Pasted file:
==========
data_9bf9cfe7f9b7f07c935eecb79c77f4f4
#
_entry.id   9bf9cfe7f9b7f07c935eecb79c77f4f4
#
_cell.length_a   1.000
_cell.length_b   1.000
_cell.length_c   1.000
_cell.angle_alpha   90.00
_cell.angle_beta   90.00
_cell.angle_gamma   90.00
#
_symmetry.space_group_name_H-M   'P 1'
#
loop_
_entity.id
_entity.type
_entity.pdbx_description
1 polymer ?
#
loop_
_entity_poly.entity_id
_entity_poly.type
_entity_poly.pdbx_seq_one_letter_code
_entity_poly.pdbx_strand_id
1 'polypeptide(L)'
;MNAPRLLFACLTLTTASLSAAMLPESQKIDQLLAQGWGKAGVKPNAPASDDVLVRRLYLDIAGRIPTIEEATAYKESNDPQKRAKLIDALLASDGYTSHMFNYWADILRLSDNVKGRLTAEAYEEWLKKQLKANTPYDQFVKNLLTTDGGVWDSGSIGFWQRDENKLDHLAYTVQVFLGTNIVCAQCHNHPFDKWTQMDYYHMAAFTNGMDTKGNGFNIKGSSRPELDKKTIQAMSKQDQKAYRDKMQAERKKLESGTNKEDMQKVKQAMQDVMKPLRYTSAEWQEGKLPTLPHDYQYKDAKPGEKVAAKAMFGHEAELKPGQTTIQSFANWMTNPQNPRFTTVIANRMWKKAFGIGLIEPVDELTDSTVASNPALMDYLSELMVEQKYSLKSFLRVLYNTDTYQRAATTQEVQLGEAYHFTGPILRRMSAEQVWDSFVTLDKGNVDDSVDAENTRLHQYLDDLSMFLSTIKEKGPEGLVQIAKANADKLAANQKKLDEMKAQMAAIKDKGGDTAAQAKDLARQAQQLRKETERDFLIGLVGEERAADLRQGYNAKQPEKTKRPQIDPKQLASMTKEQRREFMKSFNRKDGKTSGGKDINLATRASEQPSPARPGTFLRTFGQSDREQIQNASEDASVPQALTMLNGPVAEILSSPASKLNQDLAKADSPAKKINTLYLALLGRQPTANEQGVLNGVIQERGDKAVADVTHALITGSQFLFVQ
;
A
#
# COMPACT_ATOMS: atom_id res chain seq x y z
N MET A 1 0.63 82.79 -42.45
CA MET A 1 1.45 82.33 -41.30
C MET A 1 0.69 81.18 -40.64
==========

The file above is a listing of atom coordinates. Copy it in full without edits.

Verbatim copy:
data_9bf9cfe7f9b7f07c935eecb79c77f4f4
#
_entry.id   9bf9cfe7f9b7f07c935eecb79c77f4f4
#
_cell.length_a   1.000
_cell.length_b   1.000
_cell.length_c   1.000
_cell.angle_alpha   90.00
_cell.angle_beta   90.00
_cell.angle_gamma   90.00
#
_symmetry.space_group_name_H-M   'P 1'
#
loop_
_entity.id
_entity.type
_entity.pdbx_description
1 polymer ?
#
loop_
_entity_poly.entity_id
_entity_poly.type
_entity_poly.pdbx_seq_one_letter_code
_entity_poly.pdbx_strand_id
1 'polypeptide(L)'
;MNAPRLLFACLTLTTASLSAAMLPESQKIDQLLAQGWGKAGVKPNAPASDDVLVRRLYLDIAGRIPTIEEATAYKESNDPQKRAKLIDALLASDGYTSHMFNYWADILRLSDNVKGRLTAEAYEEWLKKQLKANTPYDQFVKNLLTTDGGVWDSGSIGFWQRDENKLDHLAYTVQVFLGTNIVCAQCHNHPFDKWTQMDYYHMAAFTNGMDTKGNGFNIKGSSRPELDKKTIQAMSKQDQKAYRDKMQAERKKLESGTNKEDMQKVKQAMQDVMKPLRYTSAEWQEGKLPTLPHDYQYKDAKPGEKVAAKAMFGHEAELKPGQTTIQSFANWMTNPQNPRFTTVIANRMWKKAFGIGLIEPVDELTDSTVASNPALMDYLSELMVEQKYSLKSFLRVLYNTDTYQRAATTQEVQLGEAYHFTGPILRRMSAEQVWDSFVTLDKGNVDDSVDAENTRLHQYLDDLSMFLSTIKEKGPEGLVQIAKANADKLAANQKKLDEMKAQMAAIKDKGGDTAAQAKDLARQAQQLRKETERDFLIGLVGEERAADLRQGYNAKQPEKTKRPQIDPKQLASMTKEQRREFMKSFNRKDGKTSGGKDINLATRASEQPSPARPGTFLRTFGQSDREQIQNASEDASVPQALTMLNGPVAEILSSPASKLNQDLAKADSPAKKINTLYLALLGRQPTANEQGVLNGVIQERGDKAVADVTHALITGSQFLFVQ
;
A
#
# COMPACT_ATOMS: atom_id res chain seq x y z
N MET A 1 0.63 82.79 -42.45
CA MET A 1 1.45 82.33 -41.30
C MET A 1 0.69 81.18 -40.64